Getting this fall leaves bucket list has been on my to-do list for a few weeks now. Here in western Pennsylvania, fall leaves are just about at their peak colors. They are just starting to fall, and that means there are lots of colorful, crunchy leaves to explore and play in! As occupational therapists, we know the power of play. That means we know the power of using fall leaves as a tool to build strength, balance, sensory experiences, heavy work, and movement! Leaf activities are just part of Fall and all that the season brings in the way of fall fun! Use the free printable for occupational therapy home programs, or just a cheap fall bucket list of fall activities!
Fall Leaves Printable
A lot of the leaf activities on this printable are activities that I’ve shared previously on this website. You can find the links to these ideas here, so you can read more about the “why” behind these activities and to understand the different ways to build development in kids.
This fall leaves printable is a tic tac toe printable page. Use it to encourage movement, sensory exploration, fine motor skills, and gross motor skills. The images are small and just outlines, so kids can color in the pictures as they complete each activity, making it a great way to build fine motor strength, coordination, and pencil control.
Each fall leaf activity uses just leaves from outside, but if fall leaves aren’t available in your area, colored paper leaves work just as well.
Fall leaf tic tac toe activities encourage movement, so use this as a great occupational therapy home program or even one to use in OT teletherapy.
Fall Leaf Activities
Here are the fall leaf activities described on on this leaf printable. If you need more descriptions or a better understanding of how these fall leaf activities help kids build skills, be sure to save this page so you can come back to it.
Leaves for Scissor Skills– Improves scissor accuracy, bilateral coordination, eye-hand coordintion, fine motor precision.
Leaf collage art– Use real leaves to make a craft that builds bilateral coordination, heavy work proprioceptive input, and scissor skills.
Fall Proprioception Activities– Jumping in piles of leaves, raking leaves, and carrying a load of leaves in a bucket, wheelbarrow, or arms adds calming heavy work for the proprioceptive sense!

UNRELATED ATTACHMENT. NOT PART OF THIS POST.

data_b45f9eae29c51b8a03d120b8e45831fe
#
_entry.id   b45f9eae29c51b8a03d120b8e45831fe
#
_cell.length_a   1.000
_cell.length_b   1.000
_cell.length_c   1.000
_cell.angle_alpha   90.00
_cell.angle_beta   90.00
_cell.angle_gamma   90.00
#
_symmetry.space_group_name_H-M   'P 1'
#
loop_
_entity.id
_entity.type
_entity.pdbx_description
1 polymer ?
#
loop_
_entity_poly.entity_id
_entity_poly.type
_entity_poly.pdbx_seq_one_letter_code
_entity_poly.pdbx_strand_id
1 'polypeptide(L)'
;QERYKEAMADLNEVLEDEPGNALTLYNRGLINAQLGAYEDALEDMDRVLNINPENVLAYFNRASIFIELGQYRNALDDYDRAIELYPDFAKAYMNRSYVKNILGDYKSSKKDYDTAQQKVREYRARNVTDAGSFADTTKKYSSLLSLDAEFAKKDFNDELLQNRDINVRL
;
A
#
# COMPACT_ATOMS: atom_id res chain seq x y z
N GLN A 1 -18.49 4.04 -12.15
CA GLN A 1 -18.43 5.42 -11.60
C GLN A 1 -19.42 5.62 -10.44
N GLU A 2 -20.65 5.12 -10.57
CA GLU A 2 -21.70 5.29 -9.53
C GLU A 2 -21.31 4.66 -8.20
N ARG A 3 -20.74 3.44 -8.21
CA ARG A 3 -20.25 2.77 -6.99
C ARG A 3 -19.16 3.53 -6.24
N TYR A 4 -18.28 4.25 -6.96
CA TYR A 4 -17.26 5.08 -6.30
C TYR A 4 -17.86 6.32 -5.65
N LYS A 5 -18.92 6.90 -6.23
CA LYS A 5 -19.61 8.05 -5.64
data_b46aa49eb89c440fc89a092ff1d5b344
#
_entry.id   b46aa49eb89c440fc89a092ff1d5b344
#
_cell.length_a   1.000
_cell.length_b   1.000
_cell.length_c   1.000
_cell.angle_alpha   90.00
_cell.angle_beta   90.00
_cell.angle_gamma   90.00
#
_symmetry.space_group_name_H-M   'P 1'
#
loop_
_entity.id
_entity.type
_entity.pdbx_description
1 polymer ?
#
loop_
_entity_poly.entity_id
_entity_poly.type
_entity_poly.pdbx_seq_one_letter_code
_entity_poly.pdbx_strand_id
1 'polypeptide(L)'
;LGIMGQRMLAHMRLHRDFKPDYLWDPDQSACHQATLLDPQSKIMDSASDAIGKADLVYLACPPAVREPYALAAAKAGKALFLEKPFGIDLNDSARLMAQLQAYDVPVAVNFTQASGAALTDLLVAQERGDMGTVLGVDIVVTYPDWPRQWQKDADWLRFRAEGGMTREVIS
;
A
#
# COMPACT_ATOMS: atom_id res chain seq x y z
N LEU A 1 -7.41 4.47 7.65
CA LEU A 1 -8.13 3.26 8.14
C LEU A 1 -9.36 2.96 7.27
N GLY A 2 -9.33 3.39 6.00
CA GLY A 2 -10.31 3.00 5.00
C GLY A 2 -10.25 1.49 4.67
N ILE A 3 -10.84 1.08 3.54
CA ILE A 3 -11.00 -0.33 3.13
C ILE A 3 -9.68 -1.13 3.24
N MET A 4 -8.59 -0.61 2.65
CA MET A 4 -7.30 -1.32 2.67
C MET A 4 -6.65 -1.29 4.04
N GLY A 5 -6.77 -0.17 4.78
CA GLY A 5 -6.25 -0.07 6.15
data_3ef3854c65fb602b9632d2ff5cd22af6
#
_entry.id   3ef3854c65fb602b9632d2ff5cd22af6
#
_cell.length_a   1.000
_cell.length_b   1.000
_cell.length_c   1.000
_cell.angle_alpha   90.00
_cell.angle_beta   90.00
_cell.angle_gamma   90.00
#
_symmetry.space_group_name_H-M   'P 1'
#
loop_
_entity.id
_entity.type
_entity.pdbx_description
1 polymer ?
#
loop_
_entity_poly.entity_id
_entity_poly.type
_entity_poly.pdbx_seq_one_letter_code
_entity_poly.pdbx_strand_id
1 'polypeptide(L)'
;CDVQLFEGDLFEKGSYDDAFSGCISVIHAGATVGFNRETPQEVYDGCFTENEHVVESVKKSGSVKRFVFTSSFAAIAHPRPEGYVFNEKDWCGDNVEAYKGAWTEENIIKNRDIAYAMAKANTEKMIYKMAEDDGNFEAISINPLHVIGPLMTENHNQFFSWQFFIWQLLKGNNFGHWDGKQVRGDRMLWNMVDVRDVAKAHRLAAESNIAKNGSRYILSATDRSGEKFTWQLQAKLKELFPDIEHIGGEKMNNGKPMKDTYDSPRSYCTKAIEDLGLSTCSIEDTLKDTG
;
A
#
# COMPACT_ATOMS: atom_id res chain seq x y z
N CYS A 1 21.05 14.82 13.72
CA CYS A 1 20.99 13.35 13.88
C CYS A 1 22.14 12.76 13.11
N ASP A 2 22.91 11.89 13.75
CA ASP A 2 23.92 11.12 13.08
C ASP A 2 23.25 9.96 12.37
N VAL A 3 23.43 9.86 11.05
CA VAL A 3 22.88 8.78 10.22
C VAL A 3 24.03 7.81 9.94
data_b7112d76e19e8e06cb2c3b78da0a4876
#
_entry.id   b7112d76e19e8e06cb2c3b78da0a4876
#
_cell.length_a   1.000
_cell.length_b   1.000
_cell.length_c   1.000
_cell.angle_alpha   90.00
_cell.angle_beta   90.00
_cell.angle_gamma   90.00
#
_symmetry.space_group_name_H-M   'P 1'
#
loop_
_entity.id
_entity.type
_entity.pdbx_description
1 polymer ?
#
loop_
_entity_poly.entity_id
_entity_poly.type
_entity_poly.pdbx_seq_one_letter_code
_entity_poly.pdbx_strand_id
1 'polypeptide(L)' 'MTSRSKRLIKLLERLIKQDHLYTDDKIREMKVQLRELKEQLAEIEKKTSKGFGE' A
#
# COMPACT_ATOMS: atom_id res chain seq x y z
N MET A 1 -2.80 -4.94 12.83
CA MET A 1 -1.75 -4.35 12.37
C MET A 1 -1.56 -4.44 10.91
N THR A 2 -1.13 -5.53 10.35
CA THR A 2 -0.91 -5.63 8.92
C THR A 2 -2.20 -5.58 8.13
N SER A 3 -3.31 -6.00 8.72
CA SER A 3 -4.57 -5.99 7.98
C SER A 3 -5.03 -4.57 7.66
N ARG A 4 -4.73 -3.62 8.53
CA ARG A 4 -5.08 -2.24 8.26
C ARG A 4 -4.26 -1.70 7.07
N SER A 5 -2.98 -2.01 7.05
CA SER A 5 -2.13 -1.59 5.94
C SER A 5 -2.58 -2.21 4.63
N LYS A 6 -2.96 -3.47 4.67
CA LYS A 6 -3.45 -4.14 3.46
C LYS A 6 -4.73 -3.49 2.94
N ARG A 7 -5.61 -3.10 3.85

Fall Vestibular Activities– Run, dive, jump, swoop! Catching fall leaves provides input to the vestibular sense. These activities can be organizing and help kids regulate behaviors, emotions, and their sensory system.
Leaf Balance Beam- Do you know the power of a balance beam? The best news is that you don’t need fancy expensive equipment to replicate those benefits! Use leaves to make a homemade balance beam with all of the skill-building!
Leaf Hole Punch Activity– Grab a hole puncher and a handful of leaves. Those fine motor skills are about to grow! This activity builds eye-hand coordination, hand strength, arch development, separation of the sides of the hand, visual motor skills, and more.
Leaf Matching Activity– There are a lot of ways to develop visual processing skills like matching leaves during the Fall season.
Leaf Activities For therapy
Pre-Writing Lines: Pre-writing activity with real leaves– Use real leaves to work on eye-hand coordination, visual motor skills, and pre-writing lines with hands on fine motor work.
Bilateral Coordination: Leaf Craft- Use real leaves to make a craft that builds bilateral coordination, heavy work proprioceptive input, and scissor skills.
Craft for Older Kids: Sewing Skills Craft– Use a needle and thread, wire, lacing cord to thread around leaf shapes. We used plastic canvas, but you could use cardboard, cereal boxes, or even laminated paper.
Hand Strength- Leaf Ten Frames– Use a hole puncher with leaves to work on hand strength and hands-on math.
Sensory Play- Nature Water Table– Use a bin, water table, or bowl to explore Fall’s colors and textures and challenge the senses.
Tactile Sensory Activity- Sensory Painting– Use leaves, corn husks, and grasses for sensory painting. Then, practice handwashing!
Heavy Work Activity- Play Dough Press– Use natural materials and play dough to add heavy work for the hands. This is a great visual perception activity, too.
Eye-Hand Coordination and Problem Solving– Fall Tree Crafts– build eye-hand coordination and problem solving with a sensory experience to make these fall trees.
Scissor Skills Activity- Fall leaves scissor activity– Use leaves to work on line awareness, bilateral coordination, and visual motor skills.
MORE Sensory Processing Activities for Fall
Leaf Auditory Processing Activity– Use leaves to work on listening skills, auditory discrimination, and auditory challenges.
Fall Visual processing Activities
Fall Tactile Sensory Activities
Fall Proprioception Activities
Fall Leaf Printable
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For more fall leaf activities, try some of these:
Colleen Beck, OTR/L has been an occupational therapist since 2000, working in school-based, hand therapy, outpatient peds, EI, and SNF. Colleen created The OT Toolbox to inspire therapists, teachers, and parents with easy and fun tools to help children thrive. Read her story about going from an OT making $3/hour (after paying for kids’ childcare) to a full-time OT resource creator for millions of readers. Want to collaborate? Send an email to email@example.com.